Best of the Best Oral Presentation Clinical Oncology Society of Australia Annual Scientific Meeting 2020

Fifteen-year quality of life outcomes in men with localised prostate cancer: an evidence base for the implementation of improved treatment decision-making (#77)

Carolyn G Mazariego 1 2 , Sam Egger 1 , Madeleine T King 3 , Ilona Juraskova 4 , Henry Woo 5 , Martin Berry 6 , Bruce K Armstrong 7 , David P Smith 1 2 8
  1. Cancer Council NSW, Woolloomooloo, NSW, Australia
  2. School of Public Health, University of Sydney, Sydney, NSW, Australia
  3. School of Psychology , University of Sydney , Camperdown , NSW, Australia
  4. Centre for Medical Psychology and Evidenced-based Decision-making (CeMPED), School of Psychology, Faculty of Science, University of Sydney, Sydney , NSW, Australia
  5. Chris O'Brien Lifehouse , Camperdown , NSW, Australia
  6. Riverina Cancer Centre , Wagga Wagga , NSW , Australia
  7. Cancer Epidemiology and Prevention Research, Sydney School of Public Health, University of Sydney , Sydney , NSW, Australia
  8. Menzies Health Institute Queensland, Griffith University, Brisbane, QLD, Australia

Aim: To assess treatment-related changes in Quality of life (QoL) up to 15-years post-diagnosis of localised prostate cancer (LPC).


Methods: Eligible men were aged less than 70 years, diagnosed with LPC between October 2000-October 2002, and recruited from the population-based NSW cancer registry in Australia into the NSW Prostate Cancer Care and Outcomes Study (PCOS). Age- and residence-matched controls were randomly recruited into PCOS from the NSW electoral roll.  We assessed self-reported general health and disease specific QoL across seven time points over a 15-year period, using the SF12, UCLA-PCI, and EPIC26. Adjusted mean differences (AMDs) were calculated using controls as the comparison group. Clinical significance of AMDs was assessed by the minimally important difference (1/3 standard deviation from baseline scores).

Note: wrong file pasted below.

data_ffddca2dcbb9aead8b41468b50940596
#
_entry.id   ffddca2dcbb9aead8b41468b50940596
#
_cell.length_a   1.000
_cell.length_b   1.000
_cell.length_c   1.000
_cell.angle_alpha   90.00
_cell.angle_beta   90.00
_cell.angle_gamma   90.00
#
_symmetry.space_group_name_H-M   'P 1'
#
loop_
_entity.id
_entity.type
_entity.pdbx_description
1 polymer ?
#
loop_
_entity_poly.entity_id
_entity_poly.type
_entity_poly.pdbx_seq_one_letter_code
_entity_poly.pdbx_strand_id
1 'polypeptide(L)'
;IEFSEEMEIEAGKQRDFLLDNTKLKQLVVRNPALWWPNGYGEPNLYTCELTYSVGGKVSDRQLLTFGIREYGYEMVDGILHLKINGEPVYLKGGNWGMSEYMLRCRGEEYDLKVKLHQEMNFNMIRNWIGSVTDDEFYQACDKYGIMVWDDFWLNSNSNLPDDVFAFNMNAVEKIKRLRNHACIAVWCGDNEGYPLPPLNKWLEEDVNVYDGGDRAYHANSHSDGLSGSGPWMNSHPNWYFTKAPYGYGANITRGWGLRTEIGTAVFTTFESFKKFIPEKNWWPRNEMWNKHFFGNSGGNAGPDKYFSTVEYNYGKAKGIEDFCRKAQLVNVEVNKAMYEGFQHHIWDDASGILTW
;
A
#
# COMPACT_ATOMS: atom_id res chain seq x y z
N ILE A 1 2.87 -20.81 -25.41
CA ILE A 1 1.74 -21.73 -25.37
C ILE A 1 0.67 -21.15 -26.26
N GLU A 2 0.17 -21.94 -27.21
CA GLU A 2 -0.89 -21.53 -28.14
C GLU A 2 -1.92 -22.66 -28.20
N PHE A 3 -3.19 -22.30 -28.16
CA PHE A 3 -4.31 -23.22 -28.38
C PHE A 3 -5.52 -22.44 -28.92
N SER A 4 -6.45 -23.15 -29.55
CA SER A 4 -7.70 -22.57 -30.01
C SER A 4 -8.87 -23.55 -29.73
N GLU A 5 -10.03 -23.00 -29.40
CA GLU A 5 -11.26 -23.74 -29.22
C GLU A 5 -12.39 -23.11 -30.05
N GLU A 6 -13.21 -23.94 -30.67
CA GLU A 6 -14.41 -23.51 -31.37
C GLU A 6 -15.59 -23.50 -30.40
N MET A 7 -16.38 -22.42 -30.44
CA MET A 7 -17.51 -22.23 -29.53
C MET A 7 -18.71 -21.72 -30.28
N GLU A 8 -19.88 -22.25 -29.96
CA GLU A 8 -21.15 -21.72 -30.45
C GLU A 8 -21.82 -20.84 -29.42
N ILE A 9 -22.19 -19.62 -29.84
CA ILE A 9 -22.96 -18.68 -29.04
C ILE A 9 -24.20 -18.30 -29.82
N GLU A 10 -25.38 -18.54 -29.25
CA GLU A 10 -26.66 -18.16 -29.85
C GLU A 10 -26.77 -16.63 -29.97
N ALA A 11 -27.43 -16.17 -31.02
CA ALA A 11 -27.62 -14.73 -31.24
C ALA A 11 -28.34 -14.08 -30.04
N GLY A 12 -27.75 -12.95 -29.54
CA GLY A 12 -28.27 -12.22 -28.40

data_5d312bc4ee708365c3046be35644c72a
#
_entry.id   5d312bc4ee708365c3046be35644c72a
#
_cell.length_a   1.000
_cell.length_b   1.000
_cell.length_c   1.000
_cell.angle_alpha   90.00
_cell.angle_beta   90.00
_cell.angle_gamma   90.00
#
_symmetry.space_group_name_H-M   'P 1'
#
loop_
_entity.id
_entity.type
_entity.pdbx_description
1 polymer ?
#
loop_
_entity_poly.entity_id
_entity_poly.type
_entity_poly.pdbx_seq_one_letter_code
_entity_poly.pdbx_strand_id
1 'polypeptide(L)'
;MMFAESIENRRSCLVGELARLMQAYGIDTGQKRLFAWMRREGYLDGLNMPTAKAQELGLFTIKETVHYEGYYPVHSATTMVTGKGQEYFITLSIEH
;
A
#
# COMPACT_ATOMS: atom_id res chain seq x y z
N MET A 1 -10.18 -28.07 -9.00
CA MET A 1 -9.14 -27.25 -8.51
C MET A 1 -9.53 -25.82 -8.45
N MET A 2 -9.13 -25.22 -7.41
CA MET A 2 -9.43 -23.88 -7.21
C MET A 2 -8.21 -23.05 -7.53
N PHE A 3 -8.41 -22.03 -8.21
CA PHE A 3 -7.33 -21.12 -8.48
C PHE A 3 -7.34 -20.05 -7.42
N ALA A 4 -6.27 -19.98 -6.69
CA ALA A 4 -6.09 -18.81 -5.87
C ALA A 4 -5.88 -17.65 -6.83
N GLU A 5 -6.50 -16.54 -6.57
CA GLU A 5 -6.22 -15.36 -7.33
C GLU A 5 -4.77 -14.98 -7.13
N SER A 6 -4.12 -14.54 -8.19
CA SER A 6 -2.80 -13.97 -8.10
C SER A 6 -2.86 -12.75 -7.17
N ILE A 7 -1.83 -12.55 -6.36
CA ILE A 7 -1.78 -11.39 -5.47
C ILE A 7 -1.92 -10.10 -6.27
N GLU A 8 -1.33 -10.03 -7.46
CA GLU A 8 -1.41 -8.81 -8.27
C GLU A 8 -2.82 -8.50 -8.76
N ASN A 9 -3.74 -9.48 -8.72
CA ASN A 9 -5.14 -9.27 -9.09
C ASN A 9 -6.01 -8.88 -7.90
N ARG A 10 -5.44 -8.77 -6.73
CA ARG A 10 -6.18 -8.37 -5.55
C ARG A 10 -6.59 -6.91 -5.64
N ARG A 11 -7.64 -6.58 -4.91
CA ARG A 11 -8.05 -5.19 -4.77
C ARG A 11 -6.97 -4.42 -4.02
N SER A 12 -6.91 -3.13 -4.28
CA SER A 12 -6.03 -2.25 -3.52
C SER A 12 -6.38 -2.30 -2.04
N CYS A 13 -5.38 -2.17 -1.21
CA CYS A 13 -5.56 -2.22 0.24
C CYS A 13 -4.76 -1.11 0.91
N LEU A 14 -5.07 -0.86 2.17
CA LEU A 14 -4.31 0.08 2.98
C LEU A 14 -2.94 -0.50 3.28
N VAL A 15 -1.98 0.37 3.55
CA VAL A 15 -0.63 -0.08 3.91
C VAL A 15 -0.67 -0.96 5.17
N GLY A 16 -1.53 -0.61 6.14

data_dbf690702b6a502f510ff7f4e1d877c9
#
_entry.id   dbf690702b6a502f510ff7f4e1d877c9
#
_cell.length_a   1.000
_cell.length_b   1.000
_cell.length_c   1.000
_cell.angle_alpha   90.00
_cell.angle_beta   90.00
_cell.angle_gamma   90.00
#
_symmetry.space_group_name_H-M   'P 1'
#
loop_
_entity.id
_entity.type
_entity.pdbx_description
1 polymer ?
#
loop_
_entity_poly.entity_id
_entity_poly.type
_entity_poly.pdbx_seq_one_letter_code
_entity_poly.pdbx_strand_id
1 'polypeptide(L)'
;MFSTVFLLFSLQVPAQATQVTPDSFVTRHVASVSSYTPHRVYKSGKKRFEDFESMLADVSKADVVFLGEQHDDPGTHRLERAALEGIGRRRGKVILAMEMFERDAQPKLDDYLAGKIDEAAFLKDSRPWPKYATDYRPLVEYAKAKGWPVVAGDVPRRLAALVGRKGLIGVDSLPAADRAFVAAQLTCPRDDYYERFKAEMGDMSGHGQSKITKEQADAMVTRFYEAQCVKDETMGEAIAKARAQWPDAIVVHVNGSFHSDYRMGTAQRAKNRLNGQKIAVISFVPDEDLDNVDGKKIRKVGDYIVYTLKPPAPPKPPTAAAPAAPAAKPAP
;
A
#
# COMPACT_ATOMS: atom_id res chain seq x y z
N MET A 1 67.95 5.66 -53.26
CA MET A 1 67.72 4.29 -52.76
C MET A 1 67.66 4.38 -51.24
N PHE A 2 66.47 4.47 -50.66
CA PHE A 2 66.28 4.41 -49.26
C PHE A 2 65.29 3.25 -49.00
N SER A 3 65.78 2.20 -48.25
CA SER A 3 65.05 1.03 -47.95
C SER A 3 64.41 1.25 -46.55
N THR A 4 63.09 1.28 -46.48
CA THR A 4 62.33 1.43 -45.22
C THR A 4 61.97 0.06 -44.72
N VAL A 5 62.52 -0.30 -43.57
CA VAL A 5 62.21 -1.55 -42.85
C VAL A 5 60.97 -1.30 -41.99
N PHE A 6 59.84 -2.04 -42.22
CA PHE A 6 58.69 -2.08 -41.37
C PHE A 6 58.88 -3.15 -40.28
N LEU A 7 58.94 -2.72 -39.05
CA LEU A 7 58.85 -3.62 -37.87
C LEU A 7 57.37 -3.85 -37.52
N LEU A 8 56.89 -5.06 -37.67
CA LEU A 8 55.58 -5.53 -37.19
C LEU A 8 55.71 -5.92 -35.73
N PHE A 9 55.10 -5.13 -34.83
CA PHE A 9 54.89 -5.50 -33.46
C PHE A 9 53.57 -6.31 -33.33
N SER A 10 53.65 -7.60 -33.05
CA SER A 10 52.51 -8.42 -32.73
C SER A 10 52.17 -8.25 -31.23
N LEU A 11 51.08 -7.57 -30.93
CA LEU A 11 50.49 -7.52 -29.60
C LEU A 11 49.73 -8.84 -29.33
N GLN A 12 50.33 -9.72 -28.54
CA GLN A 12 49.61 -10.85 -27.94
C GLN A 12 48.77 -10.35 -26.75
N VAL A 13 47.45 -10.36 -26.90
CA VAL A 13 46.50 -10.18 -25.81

Results: 1642 men with LPC and 495 population-based controls participated in PCOS. At 15 years, all treatment groups reported high levels of erectile dysfunction (73·3% to 94·4% depending on treatment, controls 50·0%). Men who had external beam radiation therapy and/or high-dose rate brachytherapy (EBRT/HDR) or androgen deprivation therapy (ADT) as primary treatment reported more bowel problems. Self-reported urinary incontinence was particularly prevalent and persistent for men who underwent surgery, and an increase in urinary bother was reported in the ADT group from 10- to15-years (Year 10: AMD=-5·3, 95% CI [-10·8 to 0·2], Year 15: AMD= -15·9; 95% CI [-25·1 to -6·7]).


Conclusions: Each treatment approach was associated with adverse reports of long-term QoL in some degree. Survivors commonly reported chronic side-effects and functional survivorship issues (e.g. incontinence, bowel and/or sexual dysfunction) out to 15 years post-diagnosis. Assessing these longitudinal QoL trajectories strengthens the evidence base for informed decision-making, particularly as men often report treatment decisions to be confusing. These findings support the development and implementation of interventions aimed to improve value-based treatment decision-making for the early management of LPC.